Investors have often been counseled to have a long-term outlook when it comes to planning. In general that's probably sound thinking.
But between now and 2000 they may be well-advised to take TC shorter-term view, at least for the next couple of years.
Ignore the long view? No. But risks are rising and it will be increasingly important to be cautious and selective in order to find good long-term positions to take.
"We think about the downside first, and you're late in a major market cycle and in the middle of the economic cycle," said Rick Sunshine, a portfolio manager in Jupiter, Fla.
"You've got to be more flexible these days. Buying and holding isn't going to make you a lot of money in the next five years," he said.
Although Mr. Sunshine and others agree that there are pockets of value in the market, they say that bargains are generally hard to find these days. And some situations that look like bargains may not be.
Take Mexico. Prices have plunged since the government devalued the peso in December. A good time to make a long-term buy? "I wouldn't bet one penny," said Hector Megy, a Palm Beach, Fla., portfolio manager who specializes in Latin American stocks. "We're in the middle of the storm, and there are no buyers. Where is the bottom? I don't know," he said.
In a recent Forbes magazine article, veteran investor Sir John Templeton was asked where the bargains are now. His answer? Funds specializing in the Czech Republic, Russia and Australian real estate investment trusts.
But not in the United States, where prices have been going up for the better part of four years and where economic recovery is further along than other areas around the globe.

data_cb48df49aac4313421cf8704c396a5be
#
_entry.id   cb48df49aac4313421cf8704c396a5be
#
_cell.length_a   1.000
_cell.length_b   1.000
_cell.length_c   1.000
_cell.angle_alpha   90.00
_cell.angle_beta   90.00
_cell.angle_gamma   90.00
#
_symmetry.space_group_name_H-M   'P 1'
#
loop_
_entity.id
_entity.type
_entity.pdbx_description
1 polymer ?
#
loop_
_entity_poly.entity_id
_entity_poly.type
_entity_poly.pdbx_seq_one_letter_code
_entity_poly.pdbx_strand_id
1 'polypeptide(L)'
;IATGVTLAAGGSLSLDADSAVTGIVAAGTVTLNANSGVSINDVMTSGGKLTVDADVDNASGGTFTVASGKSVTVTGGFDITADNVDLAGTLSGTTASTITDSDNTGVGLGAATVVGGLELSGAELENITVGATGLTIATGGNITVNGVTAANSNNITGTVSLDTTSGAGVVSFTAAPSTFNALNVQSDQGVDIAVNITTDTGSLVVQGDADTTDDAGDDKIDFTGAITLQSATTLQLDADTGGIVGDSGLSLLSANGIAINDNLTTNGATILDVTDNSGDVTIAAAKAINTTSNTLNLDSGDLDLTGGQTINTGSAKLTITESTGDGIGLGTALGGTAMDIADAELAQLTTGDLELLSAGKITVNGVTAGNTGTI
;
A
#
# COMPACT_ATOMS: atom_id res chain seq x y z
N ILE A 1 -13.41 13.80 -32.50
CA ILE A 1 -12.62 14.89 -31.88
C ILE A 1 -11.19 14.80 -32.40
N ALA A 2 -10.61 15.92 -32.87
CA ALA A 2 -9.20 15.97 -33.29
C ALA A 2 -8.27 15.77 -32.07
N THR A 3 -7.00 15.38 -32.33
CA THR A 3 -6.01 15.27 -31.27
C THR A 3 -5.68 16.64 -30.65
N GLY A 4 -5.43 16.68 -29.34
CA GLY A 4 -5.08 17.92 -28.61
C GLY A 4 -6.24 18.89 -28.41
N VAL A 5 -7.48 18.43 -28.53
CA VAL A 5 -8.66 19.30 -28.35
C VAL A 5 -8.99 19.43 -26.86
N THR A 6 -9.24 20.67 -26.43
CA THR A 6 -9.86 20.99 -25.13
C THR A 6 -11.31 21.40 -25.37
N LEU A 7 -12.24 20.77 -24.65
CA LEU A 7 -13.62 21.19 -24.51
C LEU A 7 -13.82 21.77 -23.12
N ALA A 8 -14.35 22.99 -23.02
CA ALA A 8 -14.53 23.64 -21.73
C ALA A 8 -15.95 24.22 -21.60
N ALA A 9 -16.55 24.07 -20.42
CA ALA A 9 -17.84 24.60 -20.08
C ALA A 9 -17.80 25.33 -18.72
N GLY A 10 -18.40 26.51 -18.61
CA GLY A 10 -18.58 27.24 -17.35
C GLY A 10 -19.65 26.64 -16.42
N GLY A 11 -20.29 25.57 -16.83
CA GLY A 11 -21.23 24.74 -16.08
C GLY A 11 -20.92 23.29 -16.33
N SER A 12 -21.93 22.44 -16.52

"You have to know where you are in the cycle," said Bill Geiger, a portfolio manager in Coral Gables, Fla. "You don't want to be buying the aluminums, the coppers, the papers at the tail end of the business cycle, for example. During a recession their earnings get killed."
Although it's impossible to call market tops and bottoms with precision, it's clear that investors face an economic recovery that's long in the tooth as 1995 gets under way.
On average, economic expansions in the United States since 1854 have lasted 35 months, according to the National Bureau of Economic Research. The current expansion, which officially started in March 1991, is almost 46 months old.
"We rule out the prospect of recession in 1995 because none of the policy-makers in the major countries believes that inflationary pressures are large enough to justify risking a recession," said economists at the Bank Credit Analyst, a Montreal-based investment and business forecast publication, in a recent report.
"However, pressures will build even more after 1995 if policies are not adopted to boost savings, stimulate investment and curtail budget deficits," the report said.
"The emphasis should be on near-term risks, and we continue to recommend minimal exposure to the market," the publication said. "High bond yields, rising short-term rates and an eventual slowdown in earnings imply that the outlook is still fraught with risk."
None of this implies that a stock market crash or recession is imminent. Indeed, the markets may do fairly well this year and next, particularly if the Fed stops raising interest rates, as many pros think will happen this year.
Some economists argue that it takes longer than in the past for Fed monetary policy to be felt in the real economy, and that loan demand remains strong, so the recovery should continue for some time.
"The peak rate of growth has passed, but business credit has only been readily available to businesses for the past year or so, and that will be a new infusion of blood into this recovery," First Union economist David Orr said.
Money managers said for 1995 they like such areas as utility stocks and such financial stocks as banks and brokerages, all of which have been beaten up as interest rates rose last year. They also like bonds, which would rally if the Fed changes its rate-raising policy later this year.
Some money managers said they advocate staying in the market no matter what.
"One of the riskiest asset allocations is to be 100 percent cash," said Robert Harrigan, senior investment officer at Chase Manhattan in Palm Beach.
That could well be. But Mr. Megy in Palm Beach has a different philosophy.
"It's better to lose an opportunity than to lose money," he said.